Couple years ago, James Franco taught a film class at NYU and had 12 of his students write and direct fictional scripts, based on the life of poet C.K. Williams, as a graduation project.
That the resultant film is out there now for public viewing is indicative of Franco’s having either a huge ego or none at all.
Either he thinks his every creative whim doesn’t stink, and we should all be delighted to sample the length and breadth of his creative endeavors, or it’s the selfless mentoring of a caring teacher.
Bet on the latter. James Franco probably wanted to give his students the screen time they’d otherwise need years of hard work to gain access to, along with the thrill of getting a taste of the big time, and working with some of his famous friends.
Because it’s otherwise a fairly dreadful viewing experience. It figures to be a sort of fictional filmic tone poem, wherein the poet Williams prepares for one of his readings and revisits old memories.
How do we know this? Because of the endless voiceover poetry recitation, courtesy of Franco. OK, maybe there’s a teeny bit of ego involved here. No, you can’t have some NYU acting student doing the voiceover when Jessica Chastain and Mila Kunis are involved.
We see Williams as a young boy at various life stages, represented by various actors, including Franco himself, and the women in his life, namely his mother (Jessica Chastain), his puppy-love (Danika Yarosh), and his wife (Mila Kunis).
Being that these are mostly A-listers, the acting can’t be argued with. But the whole mood is reminiscent of Terrence Malick’s work, with Chastain playing a similar character to the one she played in Malick’s exquisite “Tree of Life.”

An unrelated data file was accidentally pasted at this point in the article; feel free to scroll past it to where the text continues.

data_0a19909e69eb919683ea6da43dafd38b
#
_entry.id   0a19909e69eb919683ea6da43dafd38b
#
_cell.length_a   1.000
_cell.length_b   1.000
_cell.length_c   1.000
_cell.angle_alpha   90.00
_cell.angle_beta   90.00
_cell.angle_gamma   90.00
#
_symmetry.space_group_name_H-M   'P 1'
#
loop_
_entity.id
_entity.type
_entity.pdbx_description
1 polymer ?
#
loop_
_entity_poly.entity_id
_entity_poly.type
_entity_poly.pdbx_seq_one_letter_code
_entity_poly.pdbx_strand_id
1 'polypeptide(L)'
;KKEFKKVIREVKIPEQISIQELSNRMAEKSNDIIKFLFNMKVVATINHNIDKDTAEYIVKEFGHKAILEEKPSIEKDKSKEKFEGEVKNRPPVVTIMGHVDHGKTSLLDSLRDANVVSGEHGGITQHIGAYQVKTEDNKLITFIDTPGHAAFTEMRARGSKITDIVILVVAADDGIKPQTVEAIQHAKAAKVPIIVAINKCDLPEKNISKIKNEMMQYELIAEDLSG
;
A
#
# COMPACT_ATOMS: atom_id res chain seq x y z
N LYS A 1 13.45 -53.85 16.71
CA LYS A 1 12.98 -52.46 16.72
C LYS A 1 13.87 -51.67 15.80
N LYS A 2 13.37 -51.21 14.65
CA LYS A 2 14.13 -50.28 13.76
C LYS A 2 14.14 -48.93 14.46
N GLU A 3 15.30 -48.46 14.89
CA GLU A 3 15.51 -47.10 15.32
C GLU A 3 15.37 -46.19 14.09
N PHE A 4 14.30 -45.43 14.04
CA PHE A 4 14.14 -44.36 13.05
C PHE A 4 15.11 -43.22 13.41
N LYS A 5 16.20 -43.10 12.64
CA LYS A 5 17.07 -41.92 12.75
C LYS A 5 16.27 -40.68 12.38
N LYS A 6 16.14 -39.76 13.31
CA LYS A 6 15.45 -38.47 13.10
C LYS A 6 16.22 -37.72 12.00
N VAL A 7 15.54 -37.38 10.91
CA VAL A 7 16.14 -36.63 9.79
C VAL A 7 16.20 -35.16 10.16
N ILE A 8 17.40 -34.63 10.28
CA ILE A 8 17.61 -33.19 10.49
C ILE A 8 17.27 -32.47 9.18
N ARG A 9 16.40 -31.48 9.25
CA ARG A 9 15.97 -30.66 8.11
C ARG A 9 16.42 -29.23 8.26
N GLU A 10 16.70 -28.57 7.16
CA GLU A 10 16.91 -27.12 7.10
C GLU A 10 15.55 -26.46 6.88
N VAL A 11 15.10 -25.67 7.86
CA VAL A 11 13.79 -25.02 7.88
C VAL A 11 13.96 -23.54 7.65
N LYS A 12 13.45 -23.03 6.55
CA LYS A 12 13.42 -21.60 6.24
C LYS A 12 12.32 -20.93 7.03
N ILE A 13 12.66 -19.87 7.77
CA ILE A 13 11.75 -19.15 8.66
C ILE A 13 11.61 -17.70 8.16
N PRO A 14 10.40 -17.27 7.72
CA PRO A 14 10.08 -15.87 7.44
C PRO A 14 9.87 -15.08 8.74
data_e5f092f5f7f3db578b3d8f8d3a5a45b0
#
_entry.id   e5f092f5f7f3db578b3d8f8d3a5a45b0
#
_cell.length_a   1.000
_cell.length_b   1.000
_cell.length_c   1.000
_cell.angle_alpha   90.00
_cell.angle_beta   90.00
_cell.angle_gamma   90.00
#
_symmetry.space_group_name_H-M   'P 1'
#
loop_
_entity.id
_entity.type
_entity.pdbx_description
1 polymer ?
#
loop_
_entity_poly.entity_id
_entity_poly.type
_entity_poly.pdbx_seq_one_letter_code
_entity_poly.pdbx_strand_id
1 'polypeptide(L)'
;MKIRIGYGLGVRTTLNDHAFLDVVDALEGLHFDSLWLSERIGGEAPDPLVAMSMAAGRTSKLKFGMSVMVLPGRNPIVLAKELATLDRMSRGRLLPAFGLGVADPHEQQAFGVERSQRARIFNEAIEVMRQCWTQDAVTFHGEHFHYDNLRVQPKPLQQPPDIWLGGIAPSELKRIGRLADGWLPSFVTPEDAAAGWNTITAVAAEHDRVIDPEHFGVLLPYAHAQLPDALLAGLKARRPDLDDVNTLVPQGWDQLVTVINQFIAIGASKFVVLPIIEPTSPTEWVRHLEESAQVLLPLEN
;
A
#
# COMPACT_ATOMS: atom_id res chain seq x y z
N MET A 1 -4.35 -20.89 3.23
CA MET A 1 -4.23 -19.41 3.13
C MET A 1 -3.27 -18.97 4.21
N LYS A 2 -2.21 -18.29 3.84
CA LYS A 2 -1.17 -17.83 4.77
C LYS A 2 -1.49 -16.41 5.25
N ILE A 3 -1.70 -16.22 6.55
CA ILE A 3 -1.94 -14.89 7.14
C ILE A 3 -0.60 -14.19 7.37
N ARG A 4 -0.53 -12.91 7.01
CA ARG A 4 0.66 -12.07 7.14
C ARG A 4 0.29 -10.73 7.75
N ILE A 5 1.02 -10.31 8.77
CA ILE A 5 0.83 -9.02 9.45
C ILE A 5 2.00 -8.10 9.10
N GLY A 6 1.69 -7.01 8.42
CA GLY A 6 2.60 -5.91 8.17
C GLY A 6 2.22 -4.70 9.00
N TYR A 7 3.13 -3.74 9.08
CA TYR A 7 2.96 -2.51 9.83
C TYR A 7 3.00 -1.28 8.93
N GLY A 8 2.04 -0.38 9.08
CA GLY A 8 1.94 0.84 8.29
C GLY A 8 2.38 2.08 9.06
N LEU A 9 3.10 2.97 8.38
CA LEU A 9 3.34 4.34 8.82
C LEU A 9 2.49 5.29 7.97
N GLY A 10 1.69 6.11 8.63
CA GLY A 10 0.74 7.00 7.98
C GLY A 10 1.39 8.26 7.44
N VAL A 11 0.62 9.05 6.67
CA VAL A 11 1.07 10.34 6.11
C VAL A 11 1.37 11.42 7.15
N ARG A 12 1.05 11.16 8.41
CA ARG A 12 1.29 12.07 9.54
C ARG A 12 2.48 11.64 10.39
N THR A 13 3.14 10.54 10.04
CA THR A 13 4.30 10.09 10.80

The fact that a bunch of fledgling writer-directors all managed to get on the same page stylistically, enough to evoke the work of a professional far above their grade, with no one glaringly pulling focus, is probably a testament to Franco’s instruction.
However the nonlinear plot frustrates, and modern poetry, confusing enough on the page where you have the opportunity to read lines repeatedly, is doubly frustrating in film. Granted, this was a graduate film course about doing just that.
The reviewer submits that for this to work, you need the opposite of Christopher Walken’s “More cowbell!” skit on SNL. “Less voiceover!” After a while, the poetry recitation might as well be white noise. Isn’t white colorless? That’s ironic, given the movie’s title.
‘The Color of Time’
Directors: 12 NYU film school students: Edna Luise Biesold, Sarah-Violet Bliss, Gabrielle Demeestere, Alexis Gambis, Brooke Goldfinch, Shripriya Mahesh, Pamela Romanowsky, Bruce Thierry Cheung, Tine Thomasen, Virginia Urreiztieta, Omar Zúñiga Hidalgo
Starring: James Franco, Jessica Chastain, Mila Kunis, Zach Braff, Bruce Campbell, Henry Hopper
Running time: 1 hour, 13 minutes
Release date: Dec. 12
2.5 star out of 5